In many cases, the negative tone of the speech is also one of accusation mixed with incomprehension:
“Rather, I’ve noticed they’re happy if we don’t have to talk about anything because then they think there’s no problem, and that’s okay.” 4:19.
“For example, where the parents are illiterate, there is no system.” 7:4.
“Now, if there is no contact, the parent doesn’t know about it, no one is held accountable for anything, and everyone does what they want.” 7:33.
However, in almost all cases, the interviewees conclude the negative thought they have started with understanding and empathy:
“There are things like that, which are… no no, we can’t communicate them without offence, sometimes you have to listen… and then…” 5:24.
“They are not angry with me; specifically, they are angry with the government and the system, it was just me who was there as the mediator.” 6:14.
The family–school relationship of special education teachers can best be understood from the ecological systems theory approach since interview analysis can slip in the wrong direction without understanding the ecological models and their effects. We need to be able to include several social variables in the study of disability perceptions among the Hungarian minority in Romania. The possible Romanian ecological system-theoretical factors include deprivation and extreme poverty, socioeconomic status, culture, stigma, identity, and the linguistic socialization milieu. The interviewees also emphasized the importance of families’ economic and symbolic capital, stressing the overburdening of mothers, who are the primary caregivers and who maintain contact with schools. In Romania, gender roles are evolving in line with the European trend, with fathers becoming involved in the upbringing of their children. However, mothers are responsible for the care and daily tasks of upbringing:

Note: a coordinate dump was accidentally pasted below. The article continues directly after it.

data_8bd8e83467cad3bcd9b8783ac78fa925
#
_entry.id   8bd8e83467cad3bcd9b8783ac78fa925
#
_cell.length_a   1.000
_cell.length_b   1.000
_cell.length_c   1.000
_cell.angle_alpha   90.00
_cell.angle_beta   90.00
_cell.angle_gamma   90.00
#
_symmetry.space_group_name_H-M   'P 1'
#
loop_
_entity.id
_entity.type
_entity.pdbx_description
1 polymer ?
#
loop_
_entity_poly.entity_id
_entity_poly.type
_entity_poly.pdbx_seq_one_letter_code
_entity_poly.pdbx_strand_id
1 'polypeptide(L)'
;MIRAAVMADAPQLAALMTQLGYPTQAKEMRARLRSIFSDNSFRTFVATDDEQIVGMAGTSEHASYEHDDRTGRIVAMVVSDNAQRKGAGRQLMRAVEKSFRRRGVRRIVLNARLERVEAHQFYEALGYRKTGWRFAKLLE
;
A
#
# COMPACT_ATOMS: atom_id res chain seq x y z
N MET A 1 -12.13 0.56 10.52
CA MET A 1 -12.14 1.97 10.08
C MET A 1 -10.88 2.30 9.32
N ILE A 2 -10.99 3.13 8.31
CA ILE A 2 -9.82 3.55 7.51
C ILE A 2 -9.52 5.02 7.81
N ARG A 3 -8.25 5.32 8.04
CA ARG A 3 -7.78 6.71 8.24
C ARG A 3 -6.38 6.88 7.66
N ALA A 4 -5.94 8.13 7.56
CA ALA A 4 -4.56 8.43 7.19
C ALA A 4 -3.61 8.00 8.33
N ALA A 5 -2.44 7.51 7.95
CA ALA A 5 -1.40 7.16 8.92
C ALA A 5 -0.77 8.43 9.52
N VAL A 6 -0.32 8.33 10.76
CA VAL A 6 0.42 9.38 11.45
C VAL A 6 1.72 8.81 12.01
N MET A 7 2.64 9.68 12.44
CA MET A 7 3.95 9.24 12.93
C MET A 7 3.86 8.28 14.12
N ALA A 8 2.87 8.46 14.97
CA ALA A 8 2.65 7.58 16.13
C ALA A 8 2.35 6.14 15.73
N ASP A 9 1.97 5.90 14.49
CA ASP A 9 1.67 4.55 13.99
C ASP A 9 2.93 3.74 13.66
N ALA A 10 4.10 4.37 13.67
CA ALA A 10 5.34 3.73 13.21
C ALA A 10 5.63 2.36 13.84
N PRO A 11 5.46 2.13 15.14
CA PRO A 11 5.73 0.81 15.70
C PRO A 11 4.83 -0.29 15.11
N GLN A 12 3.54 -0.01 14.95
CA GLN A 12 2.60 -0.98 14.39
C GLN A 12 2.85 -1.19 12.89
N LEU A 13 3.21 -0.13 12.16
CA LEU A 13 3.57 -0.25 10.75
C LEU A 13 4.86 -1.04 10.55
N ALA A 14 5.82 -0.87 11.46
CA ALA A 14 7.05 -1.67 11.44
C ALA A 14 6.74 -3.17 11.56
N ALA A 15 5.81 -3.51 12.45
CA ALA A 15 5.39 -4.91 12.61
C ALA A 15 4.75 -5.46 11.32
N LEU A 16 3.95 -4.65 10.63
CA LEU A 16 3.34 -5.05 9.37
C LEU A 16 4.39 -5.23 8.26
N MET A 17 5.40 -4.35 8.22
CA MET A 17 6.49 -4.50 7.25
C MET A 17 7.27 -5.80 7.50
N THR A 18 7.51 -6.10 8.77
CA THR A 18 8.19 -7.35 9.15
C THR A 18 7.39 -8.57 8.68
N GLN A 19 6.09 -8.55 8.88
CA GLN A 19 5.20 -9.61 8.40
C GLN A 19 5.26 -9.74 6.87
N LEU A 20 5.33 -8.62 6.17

“It’s absolutely the mothers who are more likely to call me, who are more likely to write a message or reflect in the group. There are some fathers who walk with the child and bring it to school, but not particularly. They don’t open up to me either, and like, …, they think that it’s the woman’s job, I think. I think {in this city}, this is the mentality that the mother raises the child. So it’s still here, it’s still strongly typical, this old mentality.” 5:15.
“Rather the mothers. So it’s usually the parent who keeps in touch with the school, who goes to the parent-teacher meetings, who asks how the child is doing, and it’s usually the mother.” 7:14.
Aggressive behaviors also have a significant impact on the development of the teacher–parent relationship, as the lack of human resources often places the burden of dealing with behavioral problems (for various reasons) on the special education teacher: